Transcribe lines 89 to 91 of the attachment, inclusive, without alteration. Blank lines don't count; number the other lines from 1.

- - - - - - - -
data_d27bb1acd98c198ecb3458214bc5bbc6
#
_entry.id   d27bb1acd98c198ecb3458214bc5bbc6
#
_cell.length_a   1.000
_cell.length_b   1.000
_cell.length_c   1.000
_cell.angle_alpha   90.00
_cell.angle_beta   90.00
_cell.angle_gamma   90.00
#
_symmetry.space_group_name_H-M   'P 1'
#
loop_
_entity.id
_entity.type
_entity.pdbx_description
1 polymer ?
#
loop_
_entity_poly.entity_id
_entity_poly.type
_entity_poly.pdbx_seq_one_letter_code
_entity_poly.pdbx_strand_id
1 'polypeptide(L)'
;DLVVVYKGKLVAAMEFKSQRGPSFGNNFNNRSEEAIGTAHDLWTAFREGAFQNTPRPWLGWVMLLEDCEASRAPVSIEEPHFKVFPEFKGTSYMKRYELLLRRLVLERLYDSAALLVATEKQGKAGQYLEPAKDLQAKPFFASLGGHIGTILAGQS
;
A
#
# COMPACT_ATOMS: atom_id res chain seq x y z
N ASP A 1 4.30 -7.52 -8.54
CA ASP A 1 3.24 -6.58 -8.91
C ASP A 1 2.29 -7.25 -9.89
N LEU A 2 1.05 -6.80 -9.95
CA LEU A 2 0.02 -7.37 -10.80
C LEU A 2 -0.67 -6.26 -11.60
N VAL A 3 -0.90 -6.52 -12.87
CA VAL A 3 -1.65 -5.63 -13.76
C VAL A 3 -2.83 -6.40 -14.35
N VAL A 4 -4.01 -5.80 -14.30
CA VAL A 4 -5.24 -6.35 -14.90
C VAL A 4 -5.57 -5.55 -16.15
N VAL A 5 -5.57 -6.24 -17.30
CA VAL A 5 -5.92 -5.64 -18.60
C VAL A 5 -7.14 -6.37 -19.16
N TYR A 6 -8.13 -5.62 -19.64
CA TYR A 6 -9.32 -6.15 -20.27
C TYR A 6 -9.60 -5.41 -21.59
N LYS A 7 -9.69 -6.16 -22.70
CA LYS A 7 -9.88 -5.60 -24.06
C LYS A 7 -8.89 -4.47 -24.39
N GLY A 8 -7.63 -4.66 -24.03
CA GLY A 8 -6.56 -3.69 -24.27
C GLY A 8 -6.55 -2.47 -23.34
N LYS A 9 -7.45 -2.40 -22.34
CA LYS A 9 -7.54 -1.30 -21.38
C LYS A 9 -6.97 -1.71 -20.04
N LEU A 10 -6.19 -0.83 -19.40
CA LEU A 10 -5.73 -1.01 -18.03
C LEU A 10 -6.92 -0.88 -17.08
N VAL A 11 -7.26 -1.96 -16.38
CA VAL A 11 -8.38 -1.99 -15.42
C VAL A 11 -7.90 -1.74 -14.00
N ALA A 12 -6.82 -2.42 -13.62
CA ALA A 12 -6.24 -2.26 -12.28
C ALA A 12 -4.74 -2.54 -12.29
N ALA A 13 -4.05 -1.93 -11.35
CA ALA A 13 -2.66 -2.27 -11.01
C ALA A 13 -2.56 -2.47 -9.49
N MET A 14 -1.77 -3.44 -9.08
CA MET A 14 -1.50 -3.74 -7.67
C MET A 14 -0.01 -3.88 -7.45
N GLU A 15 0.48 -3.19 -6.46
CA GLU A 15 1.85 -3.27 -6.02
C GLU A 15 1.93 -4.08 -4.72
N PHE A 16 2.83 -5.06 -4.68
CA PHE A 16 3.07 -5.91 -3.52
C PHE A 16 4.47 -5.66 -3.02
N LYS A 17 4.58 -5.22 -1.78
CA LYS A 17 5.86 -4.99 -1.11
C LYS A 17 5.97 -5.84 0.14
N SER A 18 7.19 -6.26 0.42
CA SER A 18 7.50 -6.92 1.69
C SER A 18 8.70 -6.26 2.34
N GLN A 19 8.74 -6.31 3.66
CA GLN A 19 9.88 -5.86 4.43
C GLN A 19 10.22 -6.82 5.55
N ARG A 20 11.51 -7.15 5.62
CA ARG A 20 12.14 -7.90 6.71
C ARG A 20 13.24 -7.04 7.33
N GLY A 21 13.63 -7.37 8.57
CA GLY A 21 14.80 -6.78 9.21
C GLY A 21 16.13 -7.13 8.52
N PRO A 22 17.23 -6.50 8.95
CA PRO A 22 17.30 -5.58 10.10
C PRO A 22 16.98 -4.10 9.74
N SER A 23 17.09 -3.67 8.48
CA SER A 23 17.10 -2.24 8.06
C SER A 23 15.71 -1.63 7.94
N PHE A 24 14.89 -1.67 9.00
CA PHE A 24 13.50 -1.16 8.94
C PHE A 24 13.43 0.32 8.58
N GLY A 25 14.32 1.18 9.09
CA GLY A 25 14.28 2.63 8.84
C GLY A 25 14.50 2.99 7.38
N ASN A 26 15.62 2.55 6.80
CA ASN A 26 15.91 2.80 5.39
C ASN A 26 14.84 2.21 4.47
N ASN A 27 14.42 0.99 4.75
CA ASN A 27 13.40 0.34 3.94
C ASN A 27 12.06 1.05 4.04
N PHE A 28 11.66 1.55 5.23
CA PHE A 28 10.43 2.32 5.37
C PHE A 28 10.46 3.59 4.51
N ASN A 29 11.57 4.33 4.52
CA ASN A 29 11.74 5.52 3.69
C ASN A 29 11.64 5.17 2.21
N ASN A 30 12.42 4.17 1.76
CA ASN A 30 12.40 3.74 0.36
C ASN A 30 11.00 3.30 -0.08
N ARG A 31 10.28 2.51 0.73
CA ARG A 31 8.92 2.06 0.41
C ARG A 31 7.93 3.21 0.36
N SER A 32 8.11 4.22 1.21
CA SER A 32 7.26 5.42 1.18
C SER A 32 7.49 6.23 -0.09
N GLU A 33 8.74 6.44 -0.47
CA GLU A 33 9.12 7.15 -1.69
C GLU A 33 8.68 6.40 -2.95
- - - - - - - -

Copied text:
CA ARG A 20 12.14 -7.90 6.71
C ARG A 20 13.24 -7.04 7.33
N GLY A 21 13.63 -7.37 8.57